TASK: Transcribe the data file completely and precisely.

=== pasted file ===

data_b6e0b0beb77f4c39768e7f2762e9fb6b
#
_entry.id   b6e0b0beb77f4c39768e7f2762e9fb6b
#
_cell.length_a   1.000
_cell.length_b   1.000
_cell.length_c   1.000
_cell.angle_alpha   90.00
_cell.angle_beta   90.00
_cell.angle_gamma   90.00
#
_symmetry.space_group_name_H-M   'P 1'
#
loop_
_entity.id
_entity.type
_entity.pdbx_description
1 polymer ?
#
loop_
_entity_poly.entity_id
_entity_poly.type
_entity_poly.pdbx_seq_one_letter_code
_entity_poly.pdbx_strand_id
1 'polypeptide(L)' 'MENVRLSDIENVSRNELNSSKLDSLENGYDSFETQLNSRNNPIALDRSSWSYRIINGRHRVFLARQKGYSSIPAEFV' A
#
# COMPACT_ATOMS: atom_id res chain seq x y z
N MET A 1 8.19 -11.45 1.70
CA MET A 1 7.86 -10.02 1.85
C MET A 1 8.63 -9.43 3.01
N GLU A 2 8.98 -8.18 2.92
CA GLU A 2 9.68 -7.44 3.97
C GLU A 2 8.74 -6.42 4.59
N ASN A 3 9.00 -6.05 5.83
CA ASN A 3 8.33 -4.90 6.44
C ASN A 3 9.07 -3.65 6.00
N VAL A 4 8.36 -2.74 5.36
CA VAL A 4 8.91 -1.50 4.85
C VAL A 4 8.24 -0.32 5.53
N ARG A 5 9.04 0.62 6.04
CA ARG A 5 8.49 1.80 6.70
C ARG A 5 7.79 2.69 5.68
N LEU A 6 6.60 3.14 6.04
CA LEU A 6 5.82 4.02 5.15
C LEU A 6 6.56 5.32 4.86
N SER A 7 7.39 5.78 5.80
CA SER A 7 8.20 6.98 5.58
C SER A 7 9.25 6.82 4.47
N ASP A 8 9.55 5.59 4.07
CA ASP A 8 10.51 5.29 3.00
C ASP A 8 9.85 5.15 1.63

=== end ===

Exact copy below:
data_b6e0b0beb77f4c39768e7f2762e9fb6b
#
_entry.id   b6e0b0beb77f4c39768e7f2762e9fb6b
#
_cell.length_a   1.000
_cell.length_b   1.000
_cell.length_c   1.000
_cell.angle_alpha   90.00
_cell.angle_beta   90.00
_cell.angle_gamma   90.00
#
_symmetry.space_group_name_H-M   'P 1'
#
loop_
_entity.id
_entity.type
_entity.pdbx_description
1 polymer ?
#
loop_
_entity_poly.entity_id
_entity_poly.type
_entity_poly.pdbx_seq_one_letter_code
_entity_poly.pdbx_strand_id
1 'polypeptide(L)' 'MENVRLSDIENVSRNELNSSKLDSLENGYDSFETQLNSRNNPIALDRSSWSYRIINGRHRVFLARQKGYSSIPAEFV' A
#
# COMPACT_ATOMS: atom_id res chain seq x y z
N MET A 1 8.19 -11.45 1.70
CA MET A 1 7.86 -10.02 1.85
C MET A 1 8.63 -9.43 3.01
N GLU A 2 8.98 -8.18 2.92
CA GLU A 2 9.68 -7.44 3.97
C GLU A 2 8.74 -6.42 4.59
N ASN A 3 9.00 -6.05 5.83
CA ASN A 3 8.33 -4.90 6.44
C ASN A 3 9.07 -3.65 6.00
N VAL A 4 8.36 -2.74 5.36
CA VAL A 4 8.91 -1.50 4.85
C VAL A 4 8.24 -0.32 5.53
N ARG A 5 9.04 0.62 6.04
CA ARG A 5 8.49 1.80 6.70
C ARG A 5 7.79 2.69 5.68
N LEU A 6 6.60 3.14 6.04
CA LEU A 6 5.82 4.02 5.15
C LEU A 6 6.56 5.32 4.86
N SER A 7 7.39 5.78 5.80
CA SER A 7 8.20 6.98 5.58
C SER A 7 9.25 6.82 4.47
N ASP A 8 9.55 5.59 4.07
CA ASP A 8 10.51 5.29 3.00
C ASP A 8 9.85 5.15 1.63